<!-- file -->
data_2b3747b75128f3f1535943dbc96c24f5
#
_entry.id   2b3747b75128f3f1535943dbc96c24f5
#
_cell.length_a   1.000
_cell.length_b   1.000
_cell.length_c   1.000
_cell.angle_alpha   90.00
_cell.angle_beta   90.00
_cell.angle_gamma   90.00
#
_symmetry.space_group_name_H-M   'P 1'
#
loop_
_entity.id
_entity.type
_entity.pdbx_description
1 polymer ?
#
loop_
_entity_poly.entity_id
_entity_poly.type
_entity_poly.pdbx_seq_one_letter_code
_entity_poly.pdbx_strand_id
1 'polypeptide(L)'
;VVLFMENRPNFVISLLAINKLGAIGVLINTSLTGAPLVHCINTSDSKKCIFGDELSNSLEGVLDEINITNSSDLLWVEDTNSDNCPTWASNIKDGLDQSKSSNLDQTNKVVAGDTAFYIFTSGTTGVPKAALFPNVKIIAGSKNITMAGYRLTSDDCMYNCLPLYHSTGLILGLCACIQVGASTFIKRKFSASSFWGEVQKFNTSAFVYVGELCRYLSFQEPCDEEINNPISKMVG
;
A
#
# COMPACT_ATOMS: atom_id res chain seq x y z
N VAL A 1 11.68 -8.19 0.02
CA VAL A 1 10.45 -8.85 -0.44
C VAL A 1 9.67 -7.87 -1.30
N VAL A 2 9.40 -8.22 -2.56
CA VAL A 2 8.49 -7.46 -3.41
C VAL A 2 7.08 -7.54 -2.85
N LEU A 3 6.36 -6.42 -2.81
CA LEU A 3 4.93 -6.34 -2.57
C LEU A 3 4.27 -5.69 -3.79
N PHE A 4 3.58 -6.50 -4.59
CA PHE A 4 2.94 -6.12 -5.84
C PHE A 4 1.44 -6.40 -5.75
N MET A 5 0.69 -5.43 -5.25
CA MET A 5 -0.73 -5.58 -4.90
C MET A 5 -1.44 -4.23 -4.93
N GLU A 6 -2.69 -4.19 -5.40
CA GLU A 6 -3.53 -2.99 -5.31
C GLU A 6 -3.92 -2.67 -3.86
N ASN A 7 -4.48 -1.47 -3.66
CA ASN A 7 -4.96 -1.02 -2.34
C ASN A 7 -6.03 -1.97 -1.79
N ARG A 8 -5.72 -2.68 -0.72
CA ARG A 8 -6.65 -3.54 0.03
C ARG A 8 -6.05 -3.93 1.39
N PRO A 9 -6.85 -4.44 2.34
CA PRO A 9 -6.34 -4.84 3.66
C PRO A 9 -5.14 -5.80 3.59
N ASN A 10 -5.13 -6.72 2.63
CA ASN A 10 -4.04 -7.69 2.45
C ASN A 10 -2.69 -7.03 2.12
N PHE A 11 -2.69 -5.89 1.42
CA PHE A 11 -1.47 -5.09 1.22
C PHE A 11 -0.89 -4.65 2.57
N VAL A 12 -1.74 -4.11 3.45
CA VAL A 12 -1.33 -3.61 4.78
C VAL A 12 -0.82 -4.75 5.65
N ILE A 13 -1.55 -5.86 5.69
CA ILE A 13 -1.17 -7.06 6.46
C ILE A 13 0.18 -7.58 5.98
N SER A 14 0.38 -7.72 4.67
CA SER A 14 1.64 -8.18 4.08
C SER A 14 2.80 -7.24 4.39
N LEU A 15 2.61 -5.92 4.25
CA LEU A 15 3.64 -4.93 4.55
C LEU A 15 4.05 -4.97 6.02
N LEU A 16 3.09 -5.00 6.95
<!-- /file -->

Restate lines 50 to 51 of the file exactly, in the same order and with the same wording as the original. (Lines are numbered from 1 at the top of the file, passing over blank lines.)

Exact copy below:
CA ASN A 7 -4.96 -1.02 -2.34
C ASN A 7 -6.03 -1.97 -1.79